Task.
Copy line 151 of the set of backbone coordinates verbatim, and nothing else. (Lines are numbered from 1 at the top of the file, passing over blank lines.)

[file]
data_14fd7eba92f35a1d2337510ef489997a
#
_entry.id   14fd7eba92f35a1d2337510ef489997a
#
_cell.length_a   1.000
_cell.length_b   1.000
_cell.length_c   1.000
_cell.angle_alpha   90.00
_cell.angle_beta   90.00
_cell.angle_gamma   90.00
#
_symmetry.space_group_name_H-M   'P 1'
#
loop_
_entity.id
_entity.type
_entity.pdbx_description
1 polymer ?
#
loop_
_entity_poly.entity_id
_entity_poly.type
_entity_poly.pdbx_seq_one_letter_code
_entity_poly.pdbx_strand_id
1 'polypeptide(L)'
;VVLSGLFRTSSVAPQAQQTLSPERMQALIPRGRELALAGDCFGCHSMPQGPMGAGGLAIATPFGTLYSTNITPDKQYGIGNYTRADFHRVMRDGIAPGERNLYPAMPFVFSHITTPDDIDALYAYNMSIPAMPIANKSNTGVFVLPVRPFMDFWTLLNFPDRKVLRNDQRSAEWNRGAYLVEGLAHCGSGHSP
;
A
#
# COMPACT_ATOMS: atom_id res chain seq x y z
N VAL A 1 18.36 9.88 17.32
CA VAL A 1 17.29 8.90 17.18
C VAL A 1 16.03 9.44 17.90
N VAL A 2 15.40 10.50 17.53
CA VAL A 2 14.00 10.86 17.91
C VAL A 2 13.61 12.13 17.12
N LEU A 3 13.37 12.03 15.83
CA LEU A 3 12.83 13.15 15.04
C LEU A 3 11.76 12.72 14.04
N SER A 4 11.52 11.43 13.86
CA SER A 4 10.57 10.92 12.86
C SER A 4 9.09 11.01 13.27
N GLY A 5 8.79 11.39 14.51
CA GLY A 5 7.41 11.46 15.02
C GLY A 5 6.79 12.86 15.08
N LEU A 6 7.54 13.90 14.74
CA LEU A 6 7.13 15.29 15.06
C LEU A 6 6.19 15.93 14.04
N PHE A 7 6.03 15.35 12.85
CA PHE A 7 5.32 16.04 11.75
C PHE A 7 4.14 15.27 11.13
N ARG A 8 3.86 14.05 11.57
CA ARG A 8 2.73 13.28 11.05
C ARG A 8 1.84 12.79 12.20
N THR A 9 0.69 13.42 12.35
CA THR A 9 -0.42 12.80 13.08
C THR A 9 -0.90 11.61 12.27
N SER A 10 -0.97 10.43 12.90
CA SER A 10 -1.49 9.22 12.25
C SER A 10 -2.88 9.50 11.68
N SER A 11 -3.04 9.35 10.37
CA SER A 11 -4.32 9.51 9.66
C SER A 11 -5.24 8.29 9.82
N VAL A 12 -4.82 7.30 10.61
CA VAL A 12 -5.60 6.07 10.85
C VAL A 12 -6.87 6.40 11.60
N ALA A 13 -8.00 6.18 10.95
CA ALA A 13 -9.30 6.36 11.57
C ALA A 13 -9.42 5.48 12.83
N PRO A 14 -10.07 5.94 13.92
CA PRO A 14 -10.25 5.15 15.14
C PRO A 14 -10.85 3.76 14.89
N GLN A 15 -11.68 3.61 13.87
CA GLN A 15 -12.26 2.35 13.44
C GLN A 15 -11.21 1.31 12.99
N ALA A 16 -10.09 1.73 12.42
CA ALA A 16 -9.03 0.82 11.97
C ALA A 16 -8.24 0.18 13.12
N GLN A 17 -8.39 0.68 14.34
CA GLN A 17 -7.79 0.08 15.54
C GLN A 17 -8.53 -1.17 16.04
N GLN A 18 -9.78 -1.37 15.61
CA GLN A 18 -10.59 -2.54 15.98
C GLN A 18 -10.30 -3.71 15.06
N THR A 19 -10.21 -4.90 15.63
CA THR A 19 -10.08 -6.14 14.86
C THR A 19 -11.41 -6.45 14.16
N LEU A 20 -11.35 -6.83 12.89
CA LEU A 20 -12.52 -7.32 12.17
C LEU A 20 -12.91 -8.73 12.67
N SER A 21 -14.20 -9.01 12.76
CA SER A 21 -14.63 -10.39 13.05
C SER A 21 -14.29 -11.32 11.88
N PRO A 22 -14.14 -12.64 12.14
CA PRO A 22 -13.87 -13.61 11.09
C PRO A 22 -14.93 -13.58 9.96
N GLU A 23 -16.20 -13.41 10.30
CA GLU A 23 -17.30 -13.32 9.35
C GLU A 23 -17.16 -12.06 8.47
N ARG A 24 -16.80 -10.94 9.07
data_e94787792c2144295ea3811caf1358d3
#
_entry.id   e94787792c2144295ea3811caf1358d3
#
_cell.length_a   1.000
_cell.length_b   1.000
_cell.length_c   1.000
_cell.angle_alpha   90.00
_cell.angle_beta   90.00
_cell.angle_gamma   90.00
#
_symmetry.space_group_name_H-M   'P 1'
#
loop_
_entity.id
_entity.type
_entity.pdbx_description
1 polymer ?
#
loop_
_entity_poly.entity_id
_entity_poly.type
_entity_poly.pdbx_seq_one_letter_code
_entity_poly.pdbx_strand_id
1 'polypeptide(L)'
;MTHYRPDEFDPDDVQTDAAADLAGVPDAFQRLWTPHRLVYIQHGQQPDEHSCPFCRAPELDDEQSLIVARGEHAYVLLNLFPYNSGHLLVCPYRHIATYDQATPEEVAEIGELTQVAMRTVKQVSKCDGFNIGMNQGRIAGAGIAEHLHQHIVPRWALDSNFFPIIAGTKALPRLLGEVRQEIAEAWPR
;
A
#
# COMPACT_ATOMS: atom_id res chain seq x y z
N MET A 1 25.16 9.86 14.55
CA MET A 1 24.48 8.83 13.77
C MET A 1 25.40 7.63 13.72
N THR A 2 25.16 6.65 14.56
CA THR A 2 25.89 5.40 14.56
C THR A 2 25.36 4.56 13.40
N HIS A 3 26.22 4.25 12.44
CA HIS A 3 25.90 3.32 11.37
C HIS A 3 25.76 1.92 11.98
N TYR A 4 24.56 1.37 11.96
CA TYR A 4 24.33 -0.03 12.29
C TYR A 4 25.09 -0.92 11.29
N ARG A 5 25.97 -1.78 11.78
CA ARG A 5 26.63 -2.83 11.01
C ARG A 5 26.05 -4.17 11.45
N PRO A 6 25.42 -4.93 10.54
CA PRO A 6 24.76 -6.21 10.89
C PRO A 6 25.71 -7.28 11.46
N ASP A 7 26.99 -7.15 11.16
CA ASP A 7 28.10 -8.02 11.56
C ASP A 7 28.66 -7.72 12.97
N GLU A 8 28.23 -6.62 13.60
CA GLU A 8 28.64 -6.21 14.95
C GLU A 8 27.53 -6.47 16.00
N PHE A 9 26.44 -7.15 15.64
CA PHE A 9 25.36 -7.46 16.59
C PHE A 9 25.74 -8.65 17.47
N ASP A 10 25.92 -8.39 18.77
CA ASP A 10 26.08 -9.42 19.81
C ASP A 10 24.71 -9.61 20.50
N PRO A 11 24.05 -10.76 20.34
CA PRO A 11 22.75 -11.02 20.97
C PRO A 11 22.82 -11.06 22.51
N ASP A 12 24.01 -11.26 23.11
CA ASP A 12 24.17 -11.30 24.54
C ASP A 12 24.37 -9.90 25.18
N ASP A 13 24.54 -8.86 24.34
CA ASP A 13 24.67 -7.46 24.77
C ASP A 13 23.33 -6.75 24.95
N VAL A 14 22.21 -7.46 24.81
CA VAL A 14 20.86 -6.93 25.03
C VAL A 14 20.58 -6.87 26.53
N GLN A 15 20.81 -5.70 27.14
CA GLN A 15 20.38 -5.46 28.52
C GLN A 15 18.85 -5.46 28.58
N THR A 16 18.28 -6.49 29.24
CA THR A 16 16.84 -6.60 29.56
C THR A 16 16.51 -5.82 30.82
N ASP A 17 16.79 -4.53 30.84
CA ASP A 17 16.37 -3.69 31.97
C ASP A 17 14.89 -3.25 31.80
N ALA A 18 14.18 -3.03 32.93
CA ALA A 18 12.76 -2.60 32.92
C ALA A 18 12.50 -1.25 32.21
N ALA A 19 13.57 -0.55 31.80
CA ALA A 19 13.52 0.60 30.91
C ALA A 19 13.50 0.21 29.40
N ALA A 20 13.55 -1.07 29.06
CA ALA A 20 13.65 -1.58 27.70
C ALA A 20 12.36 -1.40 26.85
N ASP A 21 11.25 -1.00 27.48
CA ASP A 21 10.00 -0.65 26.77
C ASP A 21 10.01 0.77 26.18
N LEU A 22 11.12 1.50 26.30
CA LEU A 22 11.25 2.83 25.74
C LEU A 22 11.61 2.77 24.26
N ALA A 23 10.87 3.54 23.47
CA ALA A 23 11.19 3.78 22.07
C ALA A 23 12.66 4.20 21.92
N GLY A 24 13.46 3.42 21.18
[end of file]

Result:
C ASP A 7 28.66 -7.72 12.97